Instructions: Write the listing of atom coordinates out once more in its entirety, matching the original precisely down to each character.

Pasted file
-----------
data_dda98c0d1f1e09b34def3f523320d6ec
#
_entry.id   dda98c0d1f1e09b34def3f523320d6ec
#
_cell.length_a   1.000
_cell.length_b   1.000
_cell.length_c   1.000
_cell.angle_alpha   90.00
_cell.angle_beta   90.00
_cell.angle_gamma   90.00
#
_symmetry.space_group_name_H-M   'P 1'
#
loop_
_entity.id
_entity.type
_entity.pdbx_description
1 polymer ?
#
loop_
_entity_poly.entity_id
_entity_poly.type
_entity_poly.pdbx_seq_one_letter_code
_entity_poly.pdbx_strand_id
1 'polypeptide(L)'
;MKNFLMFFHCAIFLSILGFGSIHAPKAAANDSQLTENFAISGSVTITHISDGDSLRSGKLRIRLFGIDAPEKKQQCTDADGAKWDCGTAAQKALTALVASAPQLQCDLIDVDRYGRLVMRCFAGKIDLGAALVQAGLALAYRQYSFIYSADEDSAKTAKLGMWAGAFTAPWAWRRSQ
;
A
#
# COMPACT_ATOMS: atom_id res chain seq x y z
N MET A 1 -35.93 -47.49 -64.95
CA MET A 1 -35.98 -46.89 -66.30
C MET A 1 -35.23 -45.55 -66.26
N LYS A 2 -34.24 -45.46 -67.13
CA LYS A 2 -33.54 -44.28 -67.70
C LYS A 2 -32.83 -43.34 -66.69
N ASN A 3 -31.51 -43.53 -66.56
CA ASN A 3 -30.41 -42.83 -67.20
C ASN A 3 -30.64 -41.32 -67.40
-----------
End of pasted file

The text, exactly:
data_dda98c0d1f1e09b34def3f523320d6ec
#
_entry.id   dda98c0d1f1e09b34def3f523320d6ec
#
_cell.length_a   1.000
_cell.length_b   1.000
_cell.length_c   1.000
_cell.angle_alpha   90.00
_cell.angle_beta   90.00
_cell.angle_gamma   90.00
#
_symmetry.space_group_name_H-M   'P 1'
#
loop_
_entity.id
_entity.type
_entity.pdbx_description
1 polymer ?
#
loop_
_entity_poly.entity_id
_entity_poly.type
_entity_poly.pdbx_seq_one_letter_code
_entity_poly.pdbx_strand_id
1 'polypeptide(L)'
;MKNFLMFFHCAIFLSILGFGSIHAPKAAANDSQLTENFAISGSVTITHISDGDSLRSGKLRIRLFGIDAPEKKQQCTDADGAKWDCGTAAQKALTALVASAPQLQCDLIDVDRYGRLVMRCFAGKIDLGAALVQAGLALAYRQYSFIYSADEDSAKTAKLGMWAGAFTAPWAWRRSQ
;
A
#
# COMPACT_ATOMS: atom_id res chain seq x y z
N MET A 1 -35.93 -47.49 -64.95
CA MET A 1 -35.98 -46.89 -66.30
C MET A 1 -35.23 -45.55 -66.26
N LYS A 2 -34.24 -45.46 -67.13
CA LYS A 2 -33.54 -44.28 -67.70
C LYS A 2 -32.83 -43.34 -66.69
N ASN A 3 -31.51 -43.53 -66.56
CA ASN A 3 -30.41 -42.83 -67.20
C ASN A 3 -30.64 -41.32 -67.40